After a lengthy war between England and France (which had laid claim to the area that included today’s St. Paul), they ceded the land to England in the treaty of 1763. Eager to find out the nature of what they saw as their colonial possession, the English dispatched Johnathan Carver to visit. His exploration led him up the Mississippi River and, on November 14, 1766 he came to "a remarkable cave of amazing depth that the Indians called Wakan-Tipi,” which roughly translates as the Dwelling of the Great Mystery.
Carver later wrote a book about his explorations that included information about the cave and, although the Dakota had led him there, he decided to give the landmark his own name. Here, with the original spellings, is part of his descriptions: “The rock at the enterance of the cave is of lightish gray colour and very soft like the grit of a grindstone. I found many strange heiroglyphycks cut in the stone some of which was very acient and grown over with moss. On the stone I marked the arms of the King of England.”
Because Carver published an account of his adventures, later travelers often tried to visit the famous cavern. After the Revolutionary War, the United States gained its independence from England and its leaders also sent people to explore what they considered their new possessions.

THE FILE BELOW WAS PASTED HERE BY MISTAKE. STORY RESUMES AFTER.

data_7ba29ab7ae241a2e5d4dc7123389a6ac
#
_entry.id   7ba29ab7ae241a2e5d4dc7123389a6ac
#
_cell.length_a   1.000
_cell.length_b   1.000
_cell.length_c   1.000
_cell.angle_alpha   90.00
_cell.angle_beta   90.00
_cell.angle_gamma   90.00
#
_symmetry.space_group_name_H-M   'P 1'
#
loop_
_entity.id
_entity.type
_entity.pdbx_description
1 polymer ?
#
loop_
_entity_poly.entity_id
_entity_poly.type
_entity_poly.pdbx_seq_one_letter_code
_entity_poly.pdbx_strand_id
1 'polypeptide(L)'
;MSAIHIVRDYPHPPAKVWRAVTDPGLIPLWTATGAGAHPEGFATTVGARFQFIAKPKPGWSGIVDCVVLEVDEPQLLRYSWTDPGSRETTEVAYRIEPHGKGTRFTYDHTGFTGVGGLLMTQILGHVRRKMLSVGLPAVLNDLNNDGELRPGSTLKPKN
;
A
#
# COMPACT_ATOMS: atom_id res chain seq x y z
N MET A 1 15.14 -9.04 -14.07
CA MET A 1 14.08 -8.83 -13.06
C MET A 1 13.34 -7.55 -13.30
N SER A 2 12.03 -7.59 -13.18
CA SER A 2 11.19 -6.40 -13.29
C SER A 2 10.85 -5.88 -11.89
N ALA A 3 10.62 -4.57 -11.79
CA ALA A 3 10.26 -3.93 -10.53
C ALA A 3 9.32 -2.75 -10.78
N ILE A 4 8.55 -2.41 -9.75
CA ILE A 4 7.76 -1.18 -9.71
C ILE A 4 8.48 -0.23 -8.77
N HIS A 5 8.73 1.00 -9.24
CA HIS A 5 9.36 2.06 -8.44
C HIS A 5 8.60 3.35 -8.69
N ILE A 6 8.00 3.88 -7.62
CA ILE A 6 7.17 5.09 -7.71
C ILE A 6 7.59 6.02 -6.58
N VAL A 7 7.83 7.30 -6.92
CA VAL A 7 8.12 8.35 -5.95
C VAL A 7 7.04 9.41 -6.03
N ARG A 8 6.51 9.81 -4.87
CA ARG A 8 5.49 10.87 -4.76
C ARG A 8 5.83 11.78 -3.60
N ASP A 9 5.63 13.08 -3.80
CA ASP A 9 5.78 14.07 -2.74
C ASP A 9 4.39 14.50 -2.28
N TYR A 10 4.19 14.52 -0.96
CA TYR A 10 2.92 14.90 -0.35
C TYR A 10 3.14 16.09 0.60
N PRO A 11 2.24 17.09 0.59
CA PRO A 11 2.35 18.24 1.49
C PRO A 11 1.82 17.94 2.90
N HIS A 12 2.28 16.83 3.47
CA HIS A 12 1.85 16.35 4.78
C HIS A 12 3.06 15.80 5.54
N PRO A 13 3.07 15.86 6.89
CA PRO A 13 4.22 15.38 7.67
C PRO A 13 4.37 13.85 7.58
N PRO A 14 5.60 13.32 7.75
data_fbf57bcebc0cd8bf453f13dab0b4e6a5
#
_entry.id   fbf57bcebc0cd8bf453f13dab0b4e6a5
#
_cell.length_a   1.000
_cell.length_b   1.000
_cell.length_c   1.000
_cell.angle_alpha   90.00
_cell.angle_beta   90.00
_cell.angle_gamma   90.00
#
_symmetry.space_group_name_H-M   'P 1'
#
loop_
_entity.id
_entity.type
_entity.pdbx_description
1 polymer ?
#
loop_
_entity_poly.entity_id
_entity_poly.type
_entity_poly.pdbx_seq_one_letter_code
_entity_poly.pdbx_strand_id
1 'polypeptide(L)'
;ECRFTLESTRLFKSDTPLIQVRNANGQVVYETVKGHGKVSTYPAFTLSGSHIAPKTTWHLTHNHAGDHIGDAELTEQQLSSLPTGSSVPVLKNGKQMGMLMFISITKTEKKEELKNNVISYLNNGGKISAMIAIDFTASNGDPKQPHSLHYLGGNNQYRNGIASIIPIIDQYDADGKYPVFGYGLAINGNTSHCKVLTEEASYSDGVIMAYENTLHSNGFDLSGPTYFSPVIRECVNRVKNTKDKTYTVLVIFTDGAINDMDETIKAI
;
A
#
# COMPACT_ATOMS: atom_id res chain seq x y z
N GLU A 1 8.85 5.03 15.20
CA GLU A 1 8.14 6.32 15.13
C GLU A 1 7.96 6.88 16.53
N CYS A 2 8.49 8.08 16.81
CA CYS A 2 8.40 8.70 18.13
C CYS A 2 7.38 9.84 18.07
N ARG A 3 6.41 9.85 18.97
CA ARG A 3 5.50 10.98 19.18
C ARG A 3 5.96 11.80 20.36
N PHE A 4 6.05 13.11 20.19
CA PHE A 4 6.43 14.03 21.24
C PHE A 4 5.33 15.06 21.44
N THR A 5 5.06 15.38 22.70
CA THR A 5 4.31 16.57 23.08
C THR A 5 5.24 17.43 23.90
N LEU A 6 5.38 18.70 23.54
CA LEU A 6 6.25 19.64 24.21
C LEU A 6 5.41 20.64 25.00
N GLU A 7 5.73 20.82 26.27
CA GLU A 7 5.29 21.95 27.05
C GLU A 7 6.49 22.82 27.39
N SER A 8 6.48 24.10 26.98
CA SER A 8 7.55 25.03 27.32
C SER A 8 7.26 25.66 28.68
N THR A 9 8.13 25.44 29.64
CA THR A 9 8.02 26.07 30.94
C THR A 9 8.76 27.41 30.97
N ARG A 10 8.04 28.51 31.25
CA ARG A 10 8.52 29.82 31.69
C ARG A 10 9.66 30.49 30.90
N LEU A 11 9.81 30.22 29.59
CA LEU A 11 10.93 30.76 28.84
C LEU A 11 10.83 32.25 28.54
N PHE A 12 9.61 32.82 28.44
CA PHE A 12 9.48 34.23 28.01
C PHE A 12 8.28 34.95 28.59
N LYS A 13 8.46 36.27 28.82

The cave was sometimes “lost” when falling limestone and debris covered its entrance, so sometimes explorers were not successful finding the historic landmark. In Saint Paul’s early days, Wakan Tipi was accessible and often visited by early settlers. When the railroads arrived in Minnesota, the front entry may have been destroyed by their construction work.
Over time the famous cavern had been covered by falling limestone and other debris. Then in 1913, a neighborhood group undertook a year-long effort to find it and were able to uncover the entrance. At the time they hoped that it would become a tourist attraction complete with interior lighting.
While the city did buy the area around the cave the grand vision of a national attraction faded and once again Carver’s Cave was mostly forgotten. Recently, however, the significance of Wakan Tipi was once again recognized as it has became one of the area’s high points and although it is protected, it can be seen from the walking trails in the Bruce Vento Nature Sanctuary.